Think You’re in the Finishing Business? Think Again...
What business are you in?” The typical response from someone in our industry might be, “I’m in surface finishing,” or, “My family owns a metal plating company,” or, “I manage the powder coating operation for XYZ Company.” While the aforementioned statements might explain some of the services your operation provides, I believe that none of them truly describe the aspect of your business that will be most critical to your future success.
What business are you in?”
The typical response from someone in our industry might be, “I’m in surface finishing,” or, “My family owns a metal plating company,” or, “I manage the powder coating operation for XYZ Company.”
While the aforementioned statements might explain some of the services your operation provides, I believe that none of them truly describe the aspect of your business that will be most critical to your future success.
So what business are you really in? I contend that as surface finishers we are in the business of customer inventory management.
I reached this conclusion in speaking with an industry executive who had just analyzed his recent customer satisfaction review, and after considering several trends affecting manufacturing.
In the case of the conversation with the executive, his company has a unique procedure for gauging customer satisfaction that requires that a company executive have face-to-face contact with their largest 15 customers at least every 6 months. In every one of these meetings the customer is asked to detail what could be done to make the company’s level of service even better.
In the last 6 months of data, there were some interesting facets to the customers’ responses. Eight customers wanted even quicker turns of their orders. Two customers referenced isolated container labeling issues, and another two pointed to particular instances of paperwork discrepancies. One noted a specific piece count error. Only two customers suggested anything specifically related to the quality of the finishing.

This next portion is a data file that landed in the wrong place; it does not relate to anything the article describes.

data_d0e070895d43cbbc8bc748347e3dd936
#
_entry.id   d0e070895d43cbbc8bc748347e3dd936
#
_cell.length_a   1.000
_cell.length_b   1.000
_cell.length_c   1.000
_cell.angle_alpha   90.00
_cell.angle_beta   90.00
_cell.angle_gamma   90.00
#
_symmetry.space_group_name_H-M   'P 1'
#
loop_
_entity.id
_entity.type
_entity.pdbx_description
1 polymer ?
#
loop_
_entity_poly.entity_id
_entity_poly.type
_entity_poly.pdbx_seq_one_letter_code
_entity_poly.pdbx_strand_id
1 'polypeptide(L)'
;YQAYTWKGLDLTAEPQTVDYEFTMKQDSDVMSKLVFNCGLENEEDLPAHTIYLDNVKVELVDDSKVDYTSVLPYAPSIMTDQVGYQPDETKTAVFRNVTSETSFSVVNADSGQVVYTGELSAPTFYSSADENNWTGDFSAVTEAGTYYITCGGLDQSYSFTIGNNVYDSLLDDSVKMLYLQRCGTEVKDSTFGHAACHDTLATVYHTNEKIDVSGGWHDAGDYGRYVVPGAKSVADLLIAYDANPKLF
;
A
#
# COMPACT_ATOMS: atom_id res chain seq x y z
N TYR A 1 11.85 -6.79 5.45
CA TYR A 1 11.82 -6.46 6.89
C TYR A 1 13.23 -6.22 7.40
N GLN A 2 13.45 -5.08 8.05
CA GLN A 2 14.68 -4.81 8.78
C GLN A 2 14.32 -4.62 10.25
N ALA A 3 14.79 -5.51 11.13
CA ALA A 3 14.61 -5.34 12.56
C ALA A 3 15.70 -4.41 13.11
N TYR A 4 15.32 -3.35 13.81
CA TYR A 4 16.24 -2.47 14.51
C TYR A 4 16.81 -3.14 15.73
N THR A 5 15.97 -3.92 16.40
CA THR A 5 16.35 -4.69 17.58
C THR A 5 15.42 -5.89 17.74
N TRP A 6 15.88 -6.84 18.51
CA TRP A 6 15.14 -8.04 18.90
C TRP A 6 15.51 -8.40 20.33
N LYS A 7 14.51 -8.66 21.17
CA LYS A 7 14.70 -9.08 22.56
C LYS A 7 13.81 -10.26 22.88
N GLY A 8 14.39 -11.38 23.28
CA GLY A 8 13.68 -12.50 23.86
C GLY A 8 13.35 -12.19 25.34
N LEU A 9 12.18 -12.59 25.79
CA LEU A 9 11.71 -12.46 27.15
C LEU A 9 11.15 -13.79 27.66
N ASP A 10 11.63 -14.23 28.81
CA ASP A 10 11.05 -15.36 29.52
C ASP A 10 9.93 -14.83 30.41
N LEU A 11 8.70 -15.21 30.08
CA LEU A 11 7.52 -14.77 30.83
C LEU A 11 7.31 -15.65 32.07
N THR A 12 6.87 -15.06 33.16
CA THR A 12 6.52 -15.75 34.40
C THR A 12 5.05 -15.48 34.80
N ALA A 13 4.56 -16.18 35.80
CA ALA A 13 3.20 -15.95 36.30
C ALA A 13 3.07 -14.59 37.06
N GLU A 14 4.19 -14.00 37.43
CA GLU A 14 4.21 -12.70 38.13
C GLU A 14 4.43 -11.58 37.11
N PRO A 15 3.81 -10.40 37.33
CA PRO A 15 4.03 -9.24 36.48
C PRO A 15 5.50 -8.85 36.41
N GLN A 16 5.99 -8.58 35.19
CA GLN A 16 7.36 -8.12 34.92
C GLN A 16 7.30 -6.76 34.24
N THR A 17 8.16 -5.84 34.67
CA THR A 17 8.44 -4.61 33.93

Note that more than half the responses pointed to faster processing of orders as a key way in which the finisher could improve. In my experience, process control, capacity management and rework minimization are important parts of improving turn times. However, experience has further proven that the two biggest keys to quick turns and on-time delivery are exceptional backlog administration and sound order scheduling, both of which are directly related to the management of customer product through your facility.
The container labeling and paperwork discrepancy concerns are clearly outside the fold of the finishing processes themselves and rather pertain to the management of customer inventory.
Thus, over 86% of the responses as to where this particular company could better serve its customers were in areas other than the actual finishing process and are instead directly related to the finisher’s customer inventory management.
The results of this particular informal study are not the only reason to focus on inventory management as a critical aspect of your finishing businesses. There are also several trends affecting your customer base that will result in the need for your perfection in managing their inventory: